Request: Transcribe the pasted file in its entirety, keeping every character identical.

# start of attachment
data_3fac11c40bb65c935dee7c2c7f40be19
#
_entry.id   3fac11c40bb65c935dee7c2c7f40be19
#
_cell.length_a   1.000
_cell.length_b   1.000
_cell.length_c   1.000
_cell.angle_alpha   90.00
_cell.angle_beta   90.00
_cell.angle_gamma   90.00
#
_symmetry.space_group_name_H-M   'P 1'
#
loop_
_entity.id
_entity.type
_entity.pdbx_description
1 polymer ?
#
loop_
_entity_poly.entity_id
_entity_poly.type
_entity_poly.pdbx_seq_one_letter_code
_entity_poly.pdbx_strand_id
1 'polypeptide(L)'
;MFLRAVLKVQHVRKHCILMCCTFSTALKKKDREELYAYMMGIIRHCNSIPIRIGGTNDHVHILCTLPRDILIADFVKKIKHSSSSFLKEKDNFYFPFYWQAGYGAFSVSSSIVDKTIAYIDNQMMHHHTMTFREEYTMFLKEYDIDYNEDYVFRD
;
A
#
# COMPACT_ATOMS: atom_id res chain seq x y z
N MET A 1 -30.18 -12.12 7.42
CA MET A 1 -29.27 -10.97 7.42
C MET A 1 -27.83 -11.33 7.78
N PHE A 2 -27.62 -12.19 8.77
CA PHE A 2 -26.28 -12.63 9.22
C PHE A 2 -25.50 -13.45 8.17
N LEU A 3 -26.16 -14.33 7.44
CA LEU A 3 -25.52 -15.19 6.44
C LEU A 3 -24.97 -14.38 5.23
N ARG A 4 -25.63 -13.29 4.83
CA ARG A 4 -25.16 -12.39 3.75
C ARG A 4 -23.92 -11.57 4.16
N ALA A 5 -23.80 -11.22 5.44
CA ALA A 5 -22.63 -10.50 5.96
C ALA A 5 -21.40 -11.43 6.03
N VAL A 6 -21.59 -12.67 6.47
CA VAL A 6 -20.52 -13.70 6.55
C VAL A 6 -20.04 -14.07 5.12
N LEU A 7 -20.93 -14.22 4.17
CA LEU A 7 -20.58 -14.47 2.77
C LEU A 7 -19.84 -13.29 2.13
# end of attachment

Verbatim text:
data_3fac11c40bb65c935dee7c2c7f40be19
#
_entry.id   3fac11c40bb65c935dee7c2c7f40be19
#
_cell.length_a   1.000
_cell.length_b   1.000
_cell.length_c   1.000
_cell.angle_alpha   90.00
_cell.angle_beta   90.00
_cell.angle_gamma   90.00
#
_symmetry.space_group_name_H-M   'P 1'
#
loop_
_entity.id
_entity.type
_entity.pdbx_description
1 polymer ?
#
loop_
_entity_poly.entity_id
_entity_poly.type
_entity_poly.pdbx_seq_one_letter_code
_entity_poly.pdbx_strand_id
1 'polypeptide(L)'
;MFLRAVLKVQHVRKHCILMCCTFSTALKKKDREELYAYMMGIIRHCNSIPIRIGGTNDHVHILCTLPRDILIADFVKKIKHSSSSFLKEKDNFYFPFYWQAGYGAFSVSSSIVDKTIAYIDNQMMHHHTMTFREEYTMFLKEYDIDYNEDYVFRD
;
A
#
# COMPACT_ATOMS: atom_id res chain seq x y z
N MET A 1 -30.18 -12.12 7.42
CA MET A 1 -29.27 -10.97 7.42
C MET A 1 -27.83 -11.33 7.78
N PHE A 2 -27.62 -12.19 8.77
CA PHE A 2 -26.28 -12.63 9.22
C PHE A 2 -25.50 -13.45 8.17
N LEU A 3 -26.16 -14.33 7.44
CA LEU A 3 -25.52 -15.19 6.44
C LEU A 3 -24.97 -14.38 5.23
N ARG A 4 -25.63 -13.29 4.83
CA ARG A 4 -25.16 -12.39 3.75
C ARG A 4 -23.92 -11.57 4.16
N ALA A 5 -23.80 -11.22 5.44
CA ALA A 5 -22.63 -10.50 5.96
C ALA A 5 -21.40 -11.43 6.03
N VAL A 6 -21.59 -12.67 6.47
CA VAL A 6 -20.52 -13.70 6.55
C VAL A 6 -20.04 -14.07 5.12
N LEU A 7 -20.93 -14.22 4.17
CA LEU A 7 -20.58 -14.47 2.77
C LEU A 7 -19.84 -13.29 2.13